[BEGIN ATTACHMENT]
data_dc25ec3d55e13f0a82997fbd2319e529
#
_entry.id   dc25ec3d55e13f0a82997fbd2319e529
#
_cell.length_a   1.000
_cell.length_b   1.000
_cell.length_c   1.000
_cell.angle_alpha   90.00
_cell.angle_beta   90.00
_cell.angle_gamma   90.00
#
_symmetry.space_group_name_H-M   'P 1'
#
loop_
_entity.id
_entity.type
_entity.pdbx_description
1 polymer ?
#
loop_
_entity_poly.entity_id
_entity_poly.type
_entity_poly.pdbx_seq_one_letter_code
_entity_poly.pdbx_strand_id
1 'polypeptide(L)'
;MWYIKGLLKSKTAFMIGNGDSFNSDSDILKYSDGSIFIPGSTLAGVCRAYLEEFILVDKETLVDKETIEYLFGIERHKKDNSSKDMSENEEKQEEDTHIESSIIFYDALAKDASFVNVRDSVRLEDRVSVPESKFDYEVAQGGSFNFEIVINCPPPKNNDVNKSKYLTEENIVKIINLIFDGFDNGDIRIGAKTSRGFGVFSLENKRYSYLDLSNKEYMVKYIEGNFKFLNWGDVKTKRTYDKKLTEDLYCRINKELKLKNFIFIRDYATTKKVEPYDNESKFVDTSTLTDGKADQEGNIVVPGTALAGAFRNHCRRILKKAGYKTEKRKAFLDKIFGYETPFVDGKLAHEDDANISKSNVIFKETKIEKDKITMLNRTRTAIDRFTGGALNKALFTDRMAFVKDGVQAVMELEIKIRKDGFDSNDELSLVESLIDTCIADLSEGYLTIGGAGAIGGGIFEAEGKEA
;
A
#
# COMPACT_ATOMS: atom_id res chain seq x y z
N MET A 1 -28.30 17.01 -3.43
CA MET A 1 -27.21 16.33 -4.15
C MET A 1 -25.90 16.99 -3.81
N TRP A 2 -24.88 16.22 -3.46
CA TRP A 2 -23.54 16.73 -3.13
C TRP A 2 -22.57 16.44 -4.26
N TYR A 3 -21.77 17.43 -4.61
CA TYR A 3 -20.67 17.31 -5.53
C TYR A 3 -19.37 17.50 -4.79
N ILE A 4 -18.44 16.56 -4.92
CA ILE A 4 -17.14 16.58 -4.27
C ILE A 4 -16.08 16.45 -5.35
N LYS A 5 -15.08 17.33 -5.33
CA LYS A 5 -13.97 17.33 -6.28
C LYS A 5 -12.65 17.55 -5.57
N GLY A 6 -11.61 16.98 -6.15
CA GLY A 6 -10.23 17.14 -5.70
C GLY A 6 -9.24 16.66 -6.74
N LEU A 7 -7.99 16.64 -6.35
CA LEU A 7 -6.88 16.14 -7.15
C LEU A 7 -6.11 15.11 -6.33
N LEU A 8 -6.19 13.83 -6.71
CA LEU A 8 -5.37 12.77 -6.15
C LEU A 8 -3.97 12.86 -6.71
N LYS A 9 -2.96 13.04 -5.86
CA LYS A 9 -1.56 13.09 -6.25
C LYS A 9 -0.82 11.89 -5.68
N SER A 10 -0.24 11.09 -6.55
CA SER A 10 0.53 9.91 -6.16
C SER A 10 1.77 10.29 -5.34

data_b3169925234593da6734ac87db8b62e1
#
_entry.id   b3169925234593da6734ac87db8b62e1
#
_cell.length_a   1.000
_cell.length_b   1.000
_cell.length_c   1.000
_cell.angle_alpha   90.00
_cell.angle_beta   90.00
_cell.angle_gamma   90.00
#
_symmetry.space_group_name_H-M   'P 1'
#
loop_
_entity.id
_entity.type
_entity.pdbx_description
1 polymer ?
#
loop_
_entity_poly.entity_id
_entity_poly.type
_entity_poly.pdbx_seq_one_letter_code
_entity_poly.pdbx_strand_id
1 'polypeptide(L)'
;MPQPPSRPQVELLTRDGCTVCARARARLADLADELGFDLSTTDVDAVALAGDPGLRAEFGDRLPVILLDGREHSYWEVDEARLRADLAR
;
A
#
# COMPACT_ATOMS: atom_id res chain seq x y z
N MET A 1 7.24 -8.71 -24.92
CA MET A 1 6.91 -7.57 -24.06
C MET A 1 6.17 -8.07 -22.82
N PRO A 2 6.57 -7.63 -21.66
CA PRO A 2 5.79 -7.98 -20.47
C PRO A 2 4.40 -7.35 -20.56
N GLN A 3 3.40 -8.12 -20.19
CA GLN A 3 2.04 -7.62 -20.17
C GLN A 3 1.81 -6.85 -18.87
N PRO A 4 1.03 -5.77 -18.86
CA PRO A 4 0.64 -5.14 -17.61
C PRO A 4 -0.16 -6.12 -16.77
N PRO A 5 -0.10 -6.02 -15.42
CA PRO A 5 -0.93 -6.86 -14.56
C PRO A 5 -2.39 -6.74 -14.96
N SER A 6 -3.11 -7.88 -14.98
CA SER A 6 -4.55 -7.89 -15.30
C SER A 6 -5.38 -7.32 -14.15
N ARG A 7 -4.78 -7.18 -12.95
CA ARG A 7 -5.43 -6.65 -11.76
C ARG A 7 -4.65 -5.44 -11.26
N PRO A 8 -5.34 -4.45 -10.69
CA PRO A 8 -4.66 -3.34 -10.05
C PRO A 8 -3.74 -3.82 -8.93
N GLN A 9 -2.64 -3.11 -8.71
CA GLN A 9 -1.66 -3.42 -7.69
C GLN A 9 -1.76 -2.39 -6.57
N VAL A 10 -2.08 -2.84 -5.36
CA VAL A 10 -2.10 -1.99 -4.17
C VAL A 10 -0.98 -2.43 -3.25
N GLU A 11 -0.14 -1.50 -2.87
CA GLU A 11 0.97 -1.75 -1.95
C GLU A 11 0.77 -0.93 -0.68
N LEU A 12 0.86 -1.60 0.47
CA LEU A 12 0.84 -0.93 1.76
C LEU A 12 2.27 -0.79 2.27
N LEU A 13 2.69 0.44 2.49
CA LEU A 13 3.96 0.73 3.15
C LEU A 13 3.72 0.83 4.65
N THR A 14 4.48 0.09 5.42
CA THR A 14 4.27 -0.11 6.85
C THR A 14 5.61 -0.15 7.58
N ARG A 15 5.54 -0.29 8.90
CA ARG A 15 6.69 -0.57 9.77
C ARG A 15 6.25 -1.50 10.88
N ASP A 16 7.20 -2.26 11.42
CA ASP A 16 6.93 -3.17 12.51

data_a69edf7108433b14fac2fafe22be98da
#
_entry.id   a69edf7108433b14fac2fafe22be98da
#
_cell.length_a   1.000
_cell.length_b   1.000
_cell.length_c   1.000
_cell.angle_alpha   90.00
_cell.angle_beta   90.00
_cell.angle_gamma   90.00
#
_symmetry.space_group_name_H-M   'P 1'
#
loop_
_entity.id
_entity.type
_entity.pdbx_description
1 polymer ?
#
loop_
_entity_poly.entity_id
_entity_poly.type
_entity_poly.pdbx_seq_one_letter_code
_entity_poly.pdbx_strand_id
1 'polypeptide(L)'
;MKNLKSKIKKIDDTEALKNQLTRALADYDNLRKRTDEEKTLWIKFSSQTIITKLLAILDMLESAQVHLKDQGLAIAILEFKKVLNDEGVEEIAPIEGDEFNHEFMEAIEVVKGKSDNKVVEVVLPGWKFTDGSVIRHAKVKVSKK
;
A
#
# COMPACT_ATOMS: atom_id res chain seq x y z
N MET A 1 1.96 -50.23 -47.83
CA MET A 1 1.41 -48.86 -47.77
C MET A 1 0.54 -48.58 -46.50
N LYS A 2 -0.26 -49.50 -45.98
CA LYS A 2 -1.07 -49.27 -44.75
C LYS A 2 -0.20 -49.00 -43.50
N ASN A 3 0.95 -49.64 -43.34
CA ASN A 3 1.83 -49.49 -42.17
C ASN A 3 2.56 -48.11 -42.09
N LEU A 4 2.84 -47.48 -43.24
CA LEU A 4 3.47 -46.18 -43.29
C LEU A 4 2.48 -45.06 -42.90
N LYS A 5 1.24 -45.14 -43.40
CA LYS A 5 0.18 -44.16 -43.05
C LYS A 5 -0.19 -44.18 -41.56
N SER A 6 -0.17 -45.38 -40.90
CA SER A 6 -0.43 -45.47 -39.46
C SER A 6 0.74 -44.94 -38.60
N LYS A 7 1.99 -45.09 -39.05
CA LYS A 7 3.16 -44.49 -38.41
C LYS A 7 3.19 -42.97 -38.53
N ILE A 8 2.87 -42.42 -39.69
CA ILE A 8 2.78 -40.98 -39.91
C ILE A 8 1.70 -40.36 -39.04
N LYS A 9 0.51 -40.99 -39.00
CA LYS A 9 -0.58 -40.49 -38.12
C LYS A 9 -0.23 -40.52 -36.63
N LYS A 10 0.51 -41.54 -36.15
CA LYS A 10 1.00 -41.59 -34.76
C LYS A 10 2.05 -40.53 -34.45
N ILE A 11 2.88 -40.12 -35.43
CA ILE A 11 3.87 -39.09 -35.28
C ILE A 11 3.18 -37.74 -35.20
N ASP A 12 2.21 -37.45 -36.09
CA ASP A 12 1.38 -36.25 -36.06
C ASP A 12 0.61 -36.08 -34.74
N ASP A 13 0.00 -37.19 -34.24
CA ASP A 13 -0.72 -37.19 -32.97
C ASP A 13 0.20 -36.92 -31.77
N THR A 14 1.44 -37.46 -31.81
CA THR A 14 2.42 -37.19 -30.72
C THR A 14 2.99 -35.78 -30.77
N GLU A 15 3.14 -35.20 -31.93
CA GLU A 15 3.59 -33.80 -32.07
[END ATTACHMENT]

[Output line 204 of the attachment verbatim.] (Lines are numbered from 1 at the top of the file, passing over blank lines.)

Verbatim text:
N ASP A 13 0.00 -37.19 -34.24